It’s conference season! Wait, maybe that’s all year long . . .
This year’s Chapter Leadership Institute was in Minneapolis, Minnesota. H – E – Double Hockey Sticks . . . you betcha it was fun!
The theme was about elevating the legal management profession. CLI provides an overview of ALA’s structure, demographics, member benefits and resources available to chapter leaders.
The opening session was about empowering Chapters to understand and create relevance with the next generation (the Millennial). Presenter Dan Negroni stated, “Successful chapters understand what their members need to thrive. Organizations that support the legal community will succeed if they understand what the next generation leaders want, need and expect from their professional relationships and careers. Today, there are 2.4 billion Millennials, representing 36% of the workforce. They control $660 billion in spending and will make up 75% of your membership in 2025. They grew up differently, view the world differently and are changing the way we do things – think Blockbuster/Netflix, Taxis/Uber and Hotel/Airbnb.”
The general session wrapped up with a discussion on the role of the Regional Leadership Teams and how they can help our chapter succeed. ALA consists of six regions, each of which are led by a Regional Leadership Team composed of an At-Large Director, Regional Director, and two to four Regional Representatives. The primary objective of these teams is to serve as resources to ALA chapter leaders within their region.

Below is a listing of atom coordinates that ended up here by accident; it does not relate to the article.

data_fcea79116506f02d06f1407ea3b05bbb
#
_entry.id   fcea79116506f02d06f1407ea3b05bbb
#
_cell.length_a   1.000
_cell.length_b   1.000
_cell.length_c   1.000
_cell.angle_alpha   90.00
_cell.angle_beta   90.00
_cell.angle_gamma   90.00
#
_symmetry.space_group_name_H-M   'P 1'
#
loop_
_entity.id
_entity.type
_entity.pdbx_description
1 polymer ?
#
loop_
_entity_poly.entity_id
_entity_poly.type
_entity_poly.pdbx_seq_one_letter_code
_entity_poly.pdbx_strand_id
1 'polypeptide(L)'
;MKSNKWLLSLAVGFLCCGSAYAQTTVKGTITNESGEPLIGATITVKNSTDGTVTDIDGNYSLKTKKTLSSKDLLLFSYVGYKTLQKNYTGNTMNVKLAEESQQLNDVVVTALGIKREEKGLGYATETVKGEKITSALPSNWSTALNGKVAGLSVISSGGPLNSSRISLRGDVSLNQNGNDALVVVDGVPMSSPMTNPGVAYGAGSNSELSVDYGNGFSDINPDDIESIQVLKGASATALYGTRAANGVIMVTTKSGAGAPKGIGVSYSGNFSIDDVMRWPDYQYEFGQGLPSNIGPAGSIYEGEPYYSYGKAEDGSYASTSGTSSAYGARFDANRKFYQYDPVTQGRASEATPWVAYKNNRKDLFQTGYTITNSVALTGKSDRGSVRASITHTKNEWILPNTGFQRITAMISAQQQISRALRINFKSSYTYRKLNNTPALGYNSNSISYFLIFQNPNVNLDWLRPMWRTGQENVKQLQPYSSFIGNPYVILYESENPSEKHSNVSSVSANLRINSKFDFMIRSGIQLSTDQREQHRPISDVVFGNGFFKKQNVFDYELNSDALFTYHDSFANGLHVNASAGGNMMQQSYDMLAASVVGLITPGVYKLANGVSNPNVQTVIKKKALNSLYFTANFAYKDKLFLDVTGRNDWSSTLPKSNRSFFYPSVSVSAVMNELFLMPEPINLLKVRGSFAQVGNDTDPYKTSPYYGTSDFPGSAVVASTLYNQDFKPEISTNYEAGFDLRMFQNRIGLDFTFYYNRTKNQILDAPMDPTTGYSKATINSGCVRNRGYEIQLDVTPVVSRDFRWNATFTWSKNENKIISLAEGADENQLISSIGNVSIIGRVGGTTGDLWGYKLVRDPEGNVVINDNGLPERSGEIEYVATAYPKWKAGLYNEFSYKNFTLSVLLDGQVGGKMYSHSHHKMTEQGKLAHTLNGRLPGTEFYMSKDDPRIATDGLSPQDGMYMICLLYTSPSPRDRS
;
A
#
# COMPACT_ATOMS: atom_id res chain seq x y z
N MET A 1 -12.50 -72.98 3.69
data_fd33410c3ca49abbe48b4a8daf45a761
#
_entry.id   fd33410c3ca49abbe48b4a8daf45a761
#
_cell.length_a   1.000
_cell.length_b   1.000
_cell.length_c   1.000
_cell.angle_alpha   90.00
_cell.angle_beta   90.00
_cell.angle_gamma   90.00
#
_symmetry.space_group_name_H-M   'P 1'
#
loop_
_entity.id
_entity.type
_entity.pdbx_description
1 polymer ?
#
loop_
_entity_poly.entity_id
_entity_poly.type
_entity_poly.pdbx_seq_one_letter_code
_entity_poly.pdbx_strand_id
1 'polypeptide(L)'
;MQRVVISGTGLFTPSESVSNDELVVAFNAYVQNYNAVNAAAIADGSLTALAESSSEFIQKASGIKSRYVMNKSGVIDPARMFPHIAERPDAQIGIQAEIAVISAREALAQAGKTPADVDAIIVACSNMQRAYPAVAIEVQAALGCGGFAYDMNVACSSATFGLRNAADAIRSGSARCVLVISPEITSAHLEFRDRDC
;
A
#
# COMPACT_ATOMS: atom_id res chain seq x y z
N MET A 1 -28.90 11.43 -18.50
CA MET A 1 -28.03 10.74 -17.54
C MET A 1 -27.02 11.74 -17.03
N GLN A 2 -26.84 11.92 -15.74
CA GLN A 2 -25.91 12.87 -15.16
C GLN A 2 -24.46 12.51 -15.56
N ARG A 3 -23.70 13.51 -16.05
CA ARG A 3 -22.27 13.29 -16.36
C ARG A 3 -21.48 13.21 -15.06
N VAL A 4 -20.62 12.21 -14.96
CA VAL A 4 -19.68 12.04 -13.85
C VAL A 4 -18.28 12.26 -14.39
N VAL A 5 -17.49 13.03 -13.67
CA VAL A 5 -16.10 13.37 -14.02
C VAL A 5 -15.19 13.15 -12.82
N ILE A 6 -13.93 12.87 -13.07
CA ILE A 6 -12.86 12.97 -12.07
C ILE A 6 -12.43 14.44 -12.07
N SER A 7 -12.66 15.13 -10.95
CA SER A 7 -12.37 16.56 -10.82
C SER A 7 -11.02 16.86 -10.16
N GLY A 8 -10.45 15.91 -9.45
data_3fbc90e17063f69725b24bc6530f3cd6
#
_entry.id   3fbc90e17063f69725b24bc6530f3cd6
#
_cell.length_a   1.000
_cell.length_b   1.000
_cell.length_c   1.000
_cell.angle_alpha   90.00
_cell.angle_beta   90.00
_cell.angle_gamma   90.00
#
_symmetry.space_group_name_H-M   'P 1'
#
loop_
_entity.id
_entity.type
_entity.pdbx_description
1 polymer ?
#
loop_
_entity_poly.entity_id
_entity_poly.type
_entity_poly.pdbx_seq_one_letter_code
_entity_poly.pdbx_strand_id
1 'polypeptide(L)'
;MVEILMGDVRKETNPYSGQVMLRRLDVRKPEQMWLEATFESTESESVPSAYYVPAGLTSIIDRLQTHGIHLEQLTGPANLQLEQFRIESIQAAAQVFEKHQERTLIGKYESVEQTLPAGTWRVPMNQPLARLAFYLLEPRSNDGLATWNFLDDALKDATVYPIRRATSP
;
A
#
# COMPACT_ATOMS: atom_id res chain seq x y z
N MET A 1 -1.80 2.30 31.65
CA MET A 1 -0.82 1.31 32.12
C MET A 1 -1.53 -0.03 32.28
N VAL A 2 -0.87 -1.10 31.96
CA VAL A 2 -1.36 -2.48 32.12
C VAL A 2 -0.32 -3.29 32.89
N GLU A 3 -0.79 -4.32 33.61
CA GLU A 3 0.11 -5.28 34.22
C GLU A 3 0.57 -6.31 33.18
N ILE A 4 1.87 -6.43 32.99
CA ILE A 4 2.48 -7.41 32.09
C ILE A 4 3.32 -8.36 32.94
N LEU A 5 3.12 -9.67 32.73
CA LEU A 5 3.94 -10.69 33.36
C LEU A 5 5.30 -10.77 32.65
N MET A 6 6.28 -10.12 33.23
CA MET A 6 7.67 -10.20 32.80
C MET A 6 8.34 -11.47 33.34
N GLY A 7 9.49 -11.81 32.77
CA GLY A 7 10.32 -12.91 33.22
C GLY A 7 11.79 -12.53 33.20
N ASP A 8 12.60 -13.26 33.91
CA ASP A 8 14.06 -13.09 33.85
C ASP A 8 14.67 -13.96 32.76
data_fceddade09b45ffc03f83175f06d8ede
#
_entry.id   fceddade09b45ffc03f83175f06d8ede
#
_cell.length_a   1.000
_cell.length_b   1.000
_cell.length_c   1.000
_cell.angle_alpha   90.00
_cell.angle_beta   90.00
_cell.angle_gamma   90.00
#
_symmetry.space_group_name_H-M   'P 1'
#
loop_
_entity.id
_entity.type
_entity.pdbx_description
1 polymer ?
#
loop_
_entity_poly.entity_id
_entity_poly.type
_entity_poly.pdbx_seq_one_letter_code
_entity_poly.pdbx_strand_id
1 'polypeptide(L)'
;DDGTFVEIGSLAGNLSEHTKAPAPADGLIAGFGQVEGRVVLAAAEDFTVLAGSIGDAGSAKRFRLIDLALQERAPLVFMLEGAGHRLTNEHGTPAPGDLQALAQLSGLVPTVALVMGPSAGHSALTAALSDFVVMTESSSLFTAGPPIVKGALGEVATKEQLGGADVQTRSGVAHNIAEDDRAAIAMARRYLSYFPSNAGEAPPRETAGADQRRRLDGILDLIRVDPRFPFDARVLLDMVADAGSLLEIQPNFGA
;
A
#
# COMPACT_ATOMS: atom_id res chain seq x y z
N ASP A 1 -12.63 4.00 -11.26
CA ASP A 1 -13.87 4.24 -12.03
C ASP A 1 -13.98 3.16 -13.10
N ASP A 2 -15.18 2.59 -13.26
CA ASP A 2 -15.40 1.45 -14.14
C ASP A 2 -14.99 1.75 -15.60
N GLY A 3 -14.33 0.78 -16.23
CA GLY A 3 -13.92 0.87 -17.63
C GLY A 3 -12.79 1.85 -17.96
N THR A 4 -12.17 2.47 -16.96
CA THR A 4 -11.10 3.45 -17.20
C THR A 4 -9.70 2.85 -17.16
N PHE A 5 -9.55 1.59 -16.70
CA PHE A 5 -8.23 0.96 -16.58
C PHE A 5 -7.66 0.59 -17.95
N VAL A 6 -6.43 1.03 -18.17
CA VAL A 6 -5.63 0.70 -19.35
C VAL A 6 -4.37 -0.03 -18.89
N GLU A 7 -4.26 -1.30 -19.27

Did you know that there is an ALA Volunteer Handbook online (66 pages) with chapter specific information? Check it out on ALA’s webpage, under Membership/Chapter Leader Resources/ALA’s Volunteer Handbook. The Volunteer Handbook has information on chapter insurance, how to give CLM credit for an educational program, and has our business partner guidelines.
Ever wonder what topics are prohibited to discuss? See page 15 of the antitrust guidelines for a comprehensive list. A short list on prohibited topics includes billing rates, interest rates, billing procedures, compensation, and refusing to do business with a vendor.
The conference was a great reminder that we are part of a larger community. Volunteering to support our SVALA chapter as a board member is about having support within our Sacramento community as well as having support from a larger outside legal community. SVALA does a good job of keeping it real in regards to the commitment one gives. Fellow board members always step forward to lend a helping hand so don’t hesitate to volunteer. It’s doable and you will definitely find any support you need in volunteering as a chapter leader.
Many thanks to Paula for sharing what she learned at one of the most beneficial conferences of the year. Please contact any member of the SVALA Board of Directors at the next luncheon (or just send us an email) to let us know if you are interested in serving on the board. We would love to have you!